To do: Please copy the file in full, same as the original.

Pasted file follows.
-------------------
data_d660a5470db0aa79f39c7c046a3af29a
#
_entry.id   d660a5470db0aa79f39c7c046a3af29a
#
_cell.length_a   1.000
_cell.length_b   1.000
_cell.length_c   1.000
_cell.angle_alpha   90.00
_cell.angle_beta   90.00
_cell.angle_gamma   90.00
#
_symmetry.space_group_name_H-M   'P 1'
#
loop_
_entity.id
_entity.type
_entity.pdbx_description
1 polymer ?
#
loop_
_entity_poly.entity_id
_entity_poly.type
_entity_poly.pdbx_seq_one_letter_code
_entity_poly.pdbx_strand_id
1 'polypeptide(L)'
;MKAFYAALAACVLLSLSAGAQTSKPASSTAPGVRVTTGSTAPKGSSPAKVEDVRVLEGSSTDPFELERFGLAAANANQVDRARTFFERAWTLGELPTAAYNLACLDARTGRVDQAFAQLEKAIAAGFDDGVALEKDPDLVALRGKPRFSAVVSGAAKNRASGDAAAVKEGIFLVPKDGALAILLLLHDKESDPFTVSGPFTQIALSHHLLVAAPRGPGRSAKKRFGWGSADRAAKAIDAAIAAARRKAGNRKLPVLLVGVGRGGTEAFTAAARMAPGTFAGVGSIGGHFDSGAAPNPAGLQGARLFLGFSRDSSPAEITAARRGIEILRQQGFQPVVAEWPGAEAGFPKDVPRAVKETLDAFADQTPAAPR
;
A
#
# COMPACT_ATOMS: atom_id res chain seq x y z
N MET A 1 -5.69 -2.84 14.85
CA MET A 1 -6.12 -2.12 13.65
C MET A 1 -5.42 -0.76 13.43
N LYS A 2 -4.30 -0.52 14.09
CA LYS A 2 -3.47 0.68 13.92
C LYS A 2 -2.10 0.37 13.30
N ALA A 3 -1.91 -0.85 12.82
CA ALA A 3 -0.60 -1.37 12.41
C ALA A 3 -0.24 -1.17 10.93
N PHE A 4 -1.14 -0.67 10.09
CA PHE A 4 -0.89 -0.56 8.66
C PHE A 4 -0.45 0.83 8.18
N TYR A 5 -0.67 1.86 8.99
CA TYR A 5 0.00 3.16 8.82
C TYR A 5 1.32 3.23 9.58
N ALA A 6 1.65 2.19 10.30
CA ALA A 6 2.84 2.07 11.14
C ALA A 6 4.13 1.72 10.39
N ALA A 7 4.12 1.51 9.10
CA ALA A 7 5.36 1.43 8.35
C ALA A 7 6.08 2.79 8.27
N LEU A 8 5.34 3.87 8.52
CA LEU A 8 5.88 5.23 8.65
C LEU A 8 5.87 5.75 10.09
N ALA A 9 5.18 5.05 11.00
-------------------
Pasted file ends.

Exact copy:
data_d660a5470db0aa79f39c7c046a3af29a
#
_entry.id   d660a5470db0aa79f39c7c046a3af29a
#
_cell.length_a   1.000
_cell.length_b   1.000
_cell.length_c   1.000
_cell.angle_alpha   90.00
_cell.angle_beta   90.00
_cell.angle_gamma   90.00
#
_symmetry.space_group_name_H-M   'P 1'
#
loop_
_entity.id
_entity.type
_entity.pdbx_description
1 polymer ?
#
loop_
_entity_poly.entity_id
_entity_poly.type
_entity_poly.pdbx_seq_one_letter_code
_entity_poly.pdbx_strand_id
1 'polypeptide(L)'
;MKAFYAALAACVLLSLSAGAQTSKPASSTAPGVRVTTGSTAPKGSSPAKVEDVRVLEGSSTDPFELERFGLAAANANQVDRARTFFERAWTLGELPTAAYNLACLDARTGRVDQAFAQLEKAIAAGFDDGVALEKDPDLVALRGKPRFSAVVSGAAKNRASGDAAAVKEGIFLVPKDGALAILLLLHDKESDPFTVSGPFTQIALSHHLLVAAPRGPGRSAKKRFGWGSADRAAKAIDAAIAAARRKAGNRKLPVLLVGVGRGGTEAFTAAARMAPGTFAGVGSIGGHFDSGAAPNPAGLQGARLFLGFSRDSSPAEITAARRGIEILRQQGFQPVVAEWPGAEAGFPKDVPRAVKETLDAFADQTPAAPR
;
A
#
# COMPACT_ATOMS: atom_id res chain seq x y z
N MET A 1 -5.69 -2.84 14.85
CA MET A 1 -6.12 -2.12 13.65
C MET A 1 -5.42 -0.76 13.43
N LYS A 2 -4.30 -0.52 14.09
CA LYS A 2 -3.47 0.68 13.92
C LYS A 2 -2.10 0.37 13.30
N ALA A 3 -1.91 -0.85 12.82
CA ALA A 3 -0.60 -1.37 12.41
C ALA A 3 -0.24 -1.17 10.93
N PHE A 4 -1.14 -0.67 10.09
CA PHE A 4 -0.89 -0.56 8.66
C PHE A 4 -0.45 0.83 8.18
N TYR A 5 -0.67 1.86 8.99
CA TYR A 5 0.00 3.16 8.82
C TYR A 5 1.32 3.23 9.58
N ALA A 6 1.65 2.19 10.30
CA ALA A 6 2.84 2.07 11.14
C ALA A 6 4.13 1.72 10.39
N ALA A 7 4.12 1.51 9.10
CA ALA A 7 5.36 1.43 8.35
C ALA A 7 6.08 2.79 8.27
N LEU A 8 5.34 3.87 8.52
CA LEU A 8 5.88 5.23 8.65
C LEU A 8 5.87 5.75 10.09
N ALA A 9 5.18 5.05 11.00